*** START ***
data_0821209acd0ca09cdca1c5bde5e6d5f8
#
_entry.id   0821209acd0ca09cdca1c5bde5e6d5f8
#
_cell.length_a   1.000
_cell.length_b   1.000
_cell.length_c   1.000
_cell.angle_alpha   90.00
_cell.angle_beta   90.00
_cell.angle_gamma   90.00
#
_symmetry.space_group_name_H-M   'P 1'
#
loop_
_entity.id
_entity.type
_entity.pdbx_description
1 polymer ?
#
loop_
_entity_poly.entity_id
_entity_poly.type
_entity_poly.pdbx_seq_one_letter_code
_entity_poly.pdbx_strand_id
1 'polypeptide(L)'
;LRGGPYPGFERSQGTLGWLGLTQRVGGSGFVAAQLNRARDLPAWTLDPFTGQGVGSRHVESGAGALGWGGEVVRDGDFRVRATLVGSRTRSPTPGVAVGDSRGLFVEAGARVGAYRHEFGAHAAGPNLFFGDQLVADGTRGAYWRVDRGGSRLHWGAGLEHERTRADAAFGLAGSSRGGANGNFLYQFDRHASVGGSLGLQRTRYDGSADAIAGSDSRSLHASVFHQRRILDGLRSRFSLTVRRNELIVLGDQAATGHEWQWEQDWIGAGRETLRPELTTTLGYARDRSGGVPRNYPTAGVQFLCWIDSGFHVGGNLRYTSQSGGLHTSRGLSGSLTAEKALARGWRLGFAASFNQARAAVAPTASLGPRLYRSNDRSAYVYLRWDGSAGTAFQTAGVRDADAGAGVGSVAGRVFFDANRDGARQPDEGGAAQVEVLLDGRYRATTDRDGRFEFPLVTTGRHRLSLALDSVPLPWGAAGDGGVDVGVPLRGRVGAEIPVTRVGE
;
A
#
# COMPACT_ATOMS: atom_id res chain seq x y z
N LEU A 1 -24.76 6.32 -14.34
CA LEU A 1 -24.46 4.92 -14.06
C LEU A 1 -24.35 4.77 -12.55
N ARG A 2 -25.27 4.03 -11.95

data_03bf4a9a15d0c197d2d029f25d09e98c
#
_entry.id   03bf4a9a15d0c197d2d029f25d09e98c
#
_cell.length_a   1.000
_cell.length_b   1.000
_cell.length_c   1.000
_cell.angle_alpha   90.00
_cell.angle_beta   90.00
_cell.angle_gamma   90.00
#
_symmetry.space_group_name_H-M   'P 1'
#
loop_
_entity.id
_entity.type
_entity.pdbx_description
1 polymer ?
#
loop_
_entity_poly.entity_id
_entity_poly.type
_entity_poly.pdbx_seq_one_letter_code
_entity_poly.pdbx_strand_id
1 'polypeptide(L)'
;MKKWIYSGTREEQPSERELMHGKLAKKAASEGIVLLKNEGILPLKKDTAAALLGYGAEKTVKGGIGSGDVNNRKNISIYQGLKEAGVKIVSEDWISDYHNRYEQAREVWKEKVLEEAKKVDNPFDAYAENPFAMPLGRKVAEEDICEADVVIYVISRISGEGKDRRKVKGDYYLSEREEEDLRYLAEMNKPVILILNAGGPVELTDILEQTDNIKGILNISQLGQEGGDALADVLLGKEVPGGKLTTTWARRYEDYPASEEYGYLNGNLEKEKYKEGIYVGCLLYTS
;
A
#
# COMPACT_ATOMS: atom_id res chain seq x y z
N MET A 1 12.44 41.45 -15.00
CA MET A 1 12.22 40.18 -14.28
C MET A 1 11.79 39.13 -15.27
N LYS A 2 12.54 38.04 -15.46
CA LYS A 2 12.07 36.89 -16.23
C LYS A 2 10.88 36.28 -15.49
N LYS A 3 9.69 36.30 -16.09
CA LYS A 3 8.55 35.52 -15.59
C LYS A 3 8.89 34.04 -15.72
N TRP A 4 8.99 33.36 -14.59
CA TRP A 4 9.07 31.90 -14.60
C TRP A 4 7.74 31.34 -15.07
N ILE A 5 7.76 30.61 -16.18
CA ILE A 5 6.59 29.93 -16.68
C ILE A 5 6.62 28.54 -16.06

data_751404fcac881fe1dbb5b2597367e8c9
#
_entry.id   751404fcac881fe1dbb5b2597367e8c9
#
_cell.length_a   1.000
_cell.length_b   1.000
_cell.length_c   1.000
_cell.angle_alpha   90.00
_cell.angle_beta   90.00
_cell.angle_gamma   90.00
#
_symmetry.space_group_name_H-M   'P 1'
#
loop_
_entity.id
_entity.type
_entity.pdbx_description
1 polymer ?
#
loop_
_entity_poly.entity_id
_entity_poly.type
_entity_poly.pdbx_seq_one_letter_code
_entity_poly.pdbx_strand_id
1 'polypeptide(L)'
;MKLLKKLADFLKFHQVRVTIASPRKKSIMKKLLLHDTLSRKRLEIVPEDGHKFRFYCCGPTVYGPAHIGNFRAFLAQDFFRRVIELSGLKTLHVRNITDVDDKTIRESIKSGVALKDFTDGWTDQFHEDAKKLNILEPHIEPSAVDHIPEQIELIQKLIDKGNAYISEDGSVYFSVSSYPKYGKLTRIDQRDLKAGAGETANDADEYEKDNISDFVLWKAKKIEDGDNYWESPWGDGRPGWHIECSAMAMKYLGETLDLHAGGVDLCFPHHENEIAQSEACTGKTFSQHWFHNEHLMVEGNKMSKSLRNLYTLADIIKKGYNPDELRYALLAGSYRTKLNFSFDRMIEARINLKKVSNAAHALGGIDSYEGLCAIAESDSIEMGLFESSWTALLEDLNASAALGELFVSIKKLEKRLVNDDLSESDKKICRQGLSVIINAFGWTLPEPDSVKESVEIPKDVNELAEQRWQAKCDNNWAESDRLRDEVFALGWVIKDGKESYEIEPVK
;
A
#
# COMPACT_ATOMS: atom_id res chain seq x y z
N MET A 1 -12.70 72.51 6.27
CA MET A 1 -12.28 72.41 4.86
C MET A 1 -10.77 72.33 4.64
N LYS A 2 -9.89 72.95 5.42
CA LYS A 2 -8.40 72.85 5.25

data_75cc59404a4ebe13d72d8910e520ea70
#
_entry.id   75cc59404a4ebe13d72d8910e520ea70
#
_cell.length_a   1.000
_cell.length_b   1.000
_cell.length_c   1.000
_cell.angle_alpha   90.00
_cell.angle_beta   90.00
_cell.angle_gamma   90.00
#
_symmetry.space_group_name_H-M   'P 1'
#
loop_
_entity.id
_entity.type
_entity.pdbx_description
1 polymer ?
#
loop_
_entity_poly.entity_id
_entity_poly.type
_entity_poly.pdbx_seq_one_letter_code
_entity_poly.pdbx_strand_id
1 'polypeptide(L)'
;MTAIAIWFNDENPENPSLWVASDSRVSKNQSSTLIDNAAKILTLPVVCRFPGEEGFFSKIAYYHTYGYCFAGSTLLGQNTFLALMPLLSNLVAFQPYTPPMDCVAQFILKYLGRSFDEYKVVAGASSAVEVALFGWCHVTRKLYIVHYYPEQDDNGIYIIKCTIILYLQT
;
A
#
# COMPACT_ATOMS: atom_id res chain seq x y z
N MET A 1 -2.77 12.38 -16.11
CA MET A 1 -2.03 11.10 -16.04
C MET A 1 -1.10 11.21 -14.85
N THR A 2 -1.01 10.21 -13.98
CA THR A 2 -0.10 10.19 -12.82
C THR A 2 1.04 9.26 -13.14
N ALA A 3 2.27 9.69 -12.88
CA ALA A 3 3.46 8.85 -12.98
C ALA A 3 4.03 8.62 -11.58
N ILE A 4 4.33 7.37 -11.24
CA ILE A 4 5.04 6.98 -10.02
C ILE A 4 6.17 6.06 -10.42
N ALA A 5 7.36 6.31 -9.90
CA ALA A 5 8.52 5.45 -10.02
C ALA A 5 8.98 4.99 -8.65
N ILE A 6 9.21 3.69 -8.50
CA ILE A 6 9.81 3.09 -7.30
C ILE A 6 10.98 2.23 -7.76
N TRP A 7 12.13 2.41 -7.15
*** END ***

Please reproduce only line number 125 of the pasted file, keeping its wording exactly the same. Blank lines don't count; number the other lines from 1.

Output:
#